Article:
Mark Pragnell of Capital Economics argues that such Crown dependencies and overseas territories offer “tax neutrality” that is attractive as a stable, secure and neutral jurisdiction for cross-border economic activity. This fails to explain why other equally stable, secure and neutral jurisdictions with more just and robust tax systems are not used.
This is not to say that there are no morally legitimate needs for such services. However, given the public’s view of the matter, perhaps unfair but reinforced by such practices as obfuscating ownership, and avoiding the accountability afforded by transparency, it could be a mistake to risk so much opprobrium for a little actual benefit.
This is a simple calculation which advisors of the Duchy of Lancaster, who manage the Queen’s estate, now no doubt regret they did not consider.
Then there is legal responsibility. Lawyers must of course advise clients merely on the word of the law. But the truth is, as almost everyone today knows from dealing with practicing members of that most esteemed profession, we expect and lawyers are more than happy to give more than purely legal advice: advising not only on the law, but on its most favourable application.
And here again motivation must be considered, and a human judgement called. While a legal proposal does not constitute a criminal offence, the line between what is lawful and what we personally consider to be ethical is easily tested by a common thought experiment: you make the situation personal.
For example, former British Defence Secretary Michael Fallon’s wandering hand, though not illegal nor even considered by the journalist in question to be worthy of a genuine complaint, was nevertheless inappropriate. We could ask Sir Michael if he would be comfortable if it was his daughter who had endured the experience.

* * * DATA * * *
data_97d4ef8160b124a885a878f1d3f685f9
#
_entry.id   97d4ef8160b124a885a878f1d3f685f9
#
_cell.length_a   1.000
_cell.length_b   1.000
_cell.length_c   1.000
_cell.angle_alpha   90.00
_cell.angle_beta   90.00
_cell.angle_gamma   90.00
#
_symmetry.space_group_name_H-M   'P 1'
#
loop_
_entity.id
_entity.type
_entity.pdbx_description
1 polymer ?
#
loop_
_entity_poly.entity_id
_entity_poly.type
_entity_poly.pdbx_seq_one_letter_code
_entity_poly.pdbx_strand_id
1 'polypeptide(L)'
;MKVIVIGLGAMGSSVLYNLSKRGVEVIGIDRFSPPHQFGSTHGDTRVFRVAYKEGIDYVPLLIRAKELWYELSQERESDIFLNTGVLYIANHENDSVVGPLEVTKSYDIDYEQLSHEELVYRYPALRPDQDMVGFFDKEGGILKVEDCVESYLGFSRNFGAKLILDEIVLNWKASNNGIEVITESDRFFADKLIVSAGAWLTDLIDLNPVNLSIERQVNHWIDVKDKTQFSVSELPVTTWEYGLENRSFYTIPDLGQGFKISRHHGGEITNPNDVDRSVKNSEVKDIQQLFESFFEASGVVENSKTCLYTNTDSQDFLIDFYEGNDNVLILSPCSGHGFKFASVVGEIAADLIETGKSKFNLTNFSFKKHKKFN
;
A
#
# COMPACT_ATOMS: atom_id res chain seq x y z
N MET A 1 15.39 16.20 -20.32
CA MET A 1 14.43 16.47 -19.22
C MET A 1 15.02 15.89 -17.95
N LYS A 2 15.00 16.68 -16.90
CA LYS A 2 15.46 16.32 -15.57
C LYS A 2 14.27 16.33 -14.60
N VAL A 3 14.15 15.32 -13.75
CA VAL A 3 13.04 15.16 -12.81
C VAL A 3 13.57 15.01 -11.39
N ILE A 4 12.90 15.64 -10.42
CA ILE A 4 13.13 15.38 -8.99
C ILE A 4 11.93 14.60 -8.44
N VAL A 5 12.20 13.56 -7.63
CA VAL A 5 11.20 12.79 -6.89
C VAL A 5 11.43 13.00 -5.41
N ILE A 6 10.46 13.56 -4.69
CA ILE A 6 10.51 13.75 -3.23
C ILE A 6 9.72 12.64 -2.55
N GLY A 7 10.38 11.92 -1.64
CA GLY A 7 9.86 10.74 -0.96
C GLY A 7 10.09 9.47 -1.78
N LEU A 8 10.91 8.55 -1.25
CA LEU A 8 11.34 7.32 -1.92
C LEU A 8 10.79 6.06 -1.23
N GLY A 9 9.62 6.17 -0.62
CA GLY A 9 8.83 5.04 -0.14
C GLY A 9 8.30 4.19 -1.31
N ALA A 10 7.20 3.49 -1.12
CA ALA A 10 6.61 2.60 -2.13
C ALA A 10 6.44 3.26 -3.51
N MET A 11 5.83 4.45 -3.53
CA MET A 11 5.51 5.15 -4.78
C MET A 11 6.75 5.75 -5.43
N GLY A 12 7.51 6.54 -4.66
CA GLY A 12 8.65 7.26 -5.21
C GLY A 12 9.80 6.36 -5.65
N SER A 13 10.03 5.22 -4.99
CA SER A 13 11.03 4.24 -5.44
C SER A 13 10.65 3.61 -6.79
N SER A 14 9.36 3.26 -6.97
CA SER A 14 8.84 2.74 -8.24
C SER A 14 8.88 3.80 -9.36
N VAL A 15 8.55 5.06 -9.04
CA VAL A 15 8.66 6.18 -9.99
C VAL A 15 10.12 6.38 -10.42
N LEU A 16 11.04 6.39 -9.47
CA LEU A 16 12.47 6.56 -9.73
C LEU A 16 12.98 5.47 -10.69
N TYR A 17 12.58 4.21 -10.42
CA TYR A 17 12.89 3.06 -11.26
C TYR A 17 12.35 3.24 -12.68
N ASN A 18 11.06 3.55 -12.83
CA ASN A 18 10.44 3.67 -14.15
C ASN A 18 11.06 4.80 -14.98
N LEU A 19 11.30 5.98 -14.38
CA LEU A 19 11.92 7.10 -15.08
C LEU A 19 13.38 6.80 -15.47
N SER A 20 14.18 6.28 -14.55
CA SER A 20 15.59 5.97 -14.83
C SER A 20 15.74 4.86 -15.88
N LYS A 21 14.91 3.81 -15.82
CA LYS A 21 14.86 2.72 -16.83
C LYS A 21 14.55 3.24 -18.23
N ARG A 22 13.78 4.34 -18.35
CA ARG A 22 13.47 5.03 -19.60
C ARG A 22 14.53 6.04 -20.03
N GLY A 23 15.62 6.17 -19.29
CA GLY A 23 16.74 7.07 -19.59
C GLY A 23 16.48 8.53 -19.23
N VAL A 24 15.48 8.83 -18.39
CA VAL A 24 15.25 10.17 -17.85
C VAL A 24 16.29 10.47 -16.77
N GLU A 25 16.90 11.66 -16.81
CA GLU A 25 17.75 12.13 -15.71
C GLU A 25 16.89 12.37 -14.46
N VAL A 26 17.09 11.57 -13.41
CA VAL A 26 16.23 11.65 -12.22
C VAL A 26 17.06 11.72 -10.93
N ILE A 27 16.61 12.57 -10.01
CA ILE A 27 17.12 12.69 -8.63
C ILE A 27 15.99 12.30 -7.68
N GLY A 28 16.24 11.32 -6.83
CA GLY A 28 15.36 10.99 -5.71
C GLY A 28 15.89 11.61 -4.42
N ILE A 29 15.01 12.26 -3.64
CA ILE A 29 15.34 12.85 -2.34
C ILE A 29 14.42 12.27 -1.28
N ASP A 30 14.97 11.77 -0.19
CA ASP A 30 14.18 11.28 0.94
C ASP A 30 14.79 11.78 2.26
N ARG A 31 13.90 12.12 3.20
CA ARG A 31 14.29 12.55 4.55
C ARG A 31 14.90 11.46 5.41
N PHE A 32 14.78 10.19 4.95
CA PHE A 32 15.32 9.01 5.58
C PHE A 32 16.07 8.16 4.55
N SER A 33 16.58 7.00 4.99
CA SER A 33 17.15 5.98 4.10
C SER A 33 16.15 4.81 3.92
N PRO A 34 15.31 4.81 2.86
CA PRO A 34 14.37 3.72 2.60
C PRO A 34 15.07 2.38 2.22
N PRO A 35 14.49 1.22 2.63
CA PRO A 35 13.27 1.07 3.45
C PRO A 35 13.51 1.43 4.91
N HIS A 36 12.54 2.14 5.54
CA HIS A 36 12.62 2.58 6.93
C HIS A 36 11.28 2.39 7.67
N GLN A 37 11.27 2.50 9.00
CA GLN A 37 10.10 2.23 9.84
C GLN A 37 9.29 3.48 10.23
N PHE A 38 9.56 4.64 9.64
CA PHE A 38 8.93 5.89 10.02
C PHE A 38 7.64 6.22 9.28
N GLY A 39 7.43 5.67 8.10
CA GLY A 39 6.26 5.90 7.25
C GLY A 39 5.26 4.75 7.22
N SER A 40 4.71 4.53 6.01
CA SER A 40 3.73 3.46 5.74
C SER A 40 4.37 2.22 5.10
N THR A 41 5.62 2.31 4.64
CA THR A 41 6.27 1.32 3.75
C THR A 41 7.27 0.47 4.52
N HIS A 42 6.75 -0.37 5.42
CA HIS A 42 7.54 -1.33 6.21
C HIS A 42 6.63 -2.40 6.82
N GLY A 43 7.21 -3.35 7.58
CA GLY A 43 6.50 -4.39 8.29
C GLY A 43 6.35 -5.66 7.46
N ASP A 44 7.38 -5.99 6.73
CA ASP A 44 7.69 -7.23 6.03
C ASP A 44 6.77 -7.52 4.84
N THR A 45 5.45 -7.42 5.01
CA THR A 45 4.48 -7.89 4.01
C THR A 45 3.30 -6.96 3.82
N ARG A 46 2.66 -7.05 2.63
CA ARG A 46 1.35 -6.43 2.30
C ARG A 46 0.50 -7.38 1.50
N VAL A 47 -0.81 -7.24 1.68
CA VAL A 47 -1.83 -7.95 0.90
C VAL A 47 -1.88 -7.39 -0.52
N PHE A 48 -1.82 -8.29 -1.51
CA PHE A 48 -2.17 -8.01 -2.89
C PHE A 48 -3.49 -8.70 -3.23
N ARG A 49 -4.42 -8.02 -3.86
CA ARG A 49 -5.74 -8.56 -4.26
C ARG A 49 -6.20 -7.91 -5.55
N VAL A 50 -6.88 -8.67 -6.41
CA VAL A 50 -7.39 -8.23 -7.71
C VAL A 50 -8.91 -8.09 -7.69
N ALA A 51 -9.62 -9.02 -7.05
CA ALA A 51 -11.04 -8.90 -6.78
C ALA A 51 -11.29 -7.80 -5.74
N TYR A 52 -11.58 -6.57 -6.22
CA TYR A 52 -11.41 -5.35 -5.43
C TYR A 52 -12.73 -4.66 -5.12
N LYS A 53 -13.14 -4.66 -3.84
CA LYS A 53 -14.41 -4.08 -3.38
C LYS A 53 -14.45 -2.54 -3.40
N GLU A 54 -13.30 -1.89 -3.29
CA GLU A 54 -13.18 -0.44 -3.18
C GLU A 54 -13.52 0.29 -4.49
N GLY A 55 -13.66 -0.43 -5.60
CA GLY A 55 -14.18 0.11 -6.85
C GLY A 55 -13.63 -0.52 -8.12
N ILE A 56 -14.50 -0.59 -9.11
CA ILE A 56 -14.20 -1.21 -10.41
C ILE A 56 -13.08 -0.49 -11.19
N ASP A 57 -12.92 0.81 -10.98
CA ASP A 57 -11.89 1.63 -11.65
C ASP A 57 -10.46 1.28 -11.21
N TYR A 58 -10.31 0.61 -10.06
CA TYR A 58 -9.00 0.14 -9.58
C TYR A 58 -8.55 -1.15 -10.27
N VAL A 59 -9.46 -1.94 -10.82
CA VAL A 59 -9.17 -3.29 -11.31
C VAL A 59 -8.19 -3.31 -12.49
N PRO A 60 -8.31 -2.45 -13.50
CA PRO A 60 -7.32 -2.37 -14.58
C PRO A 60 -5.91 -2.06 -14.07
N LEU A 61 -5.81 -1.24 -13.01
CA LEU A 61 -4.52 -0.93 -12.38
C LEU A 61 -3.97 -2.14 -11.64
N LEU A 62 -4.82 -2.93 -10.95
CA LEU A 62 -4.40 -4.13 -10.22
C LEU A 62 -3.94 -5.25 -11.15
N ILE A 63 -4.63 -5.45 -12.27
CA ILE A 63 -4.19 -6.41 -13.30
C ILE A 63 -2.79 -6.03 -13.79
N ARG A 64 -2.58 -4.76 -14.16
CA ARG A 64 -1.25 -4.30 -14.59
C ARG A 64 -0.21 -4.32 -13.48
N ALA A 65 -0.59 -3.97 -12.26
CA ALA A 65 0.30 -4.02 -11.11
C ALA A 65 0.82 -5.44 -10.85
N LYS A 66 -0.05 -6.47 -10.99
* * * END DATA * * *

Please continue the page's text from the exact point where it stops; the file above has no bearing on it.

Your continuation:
Finally, we face a painful choice, which threatens a basic principle of the modern state and our personal sense of what is just.
We can eliminate “tax havens” only by standardising tax rates worldwide. But this would imply giving up states’ rights to choose their own tax arrangements in the light of local views of what is just and fair.
What has been personally disappointing has been the media coverage, not for the sides taken but for the sides that the media has chosen to show. The viewpoints of justice activists and practising tax lawyers are reported, but no comments from the more neutral and comprehensive perspective of legal philosophy.
Today we have a vast library of knowledge, but often seems to lack skill in choosing what question to ask.
I found my tax lawyer friend’s opening line most insightful, though perhaps not quite in the way he intended. While we disagreed about many things, I do find myself drawing the same conclusion; that the question we should be asking is not what do we do about supposed tax havens, but how do we legislate in our own jurisdictions to better represent what society considers to be just.
In other words, how might we reform our own tax systems to cope with the existence of an international industry devoted to tax avoidance? And how can this be done without violating other standards and rights?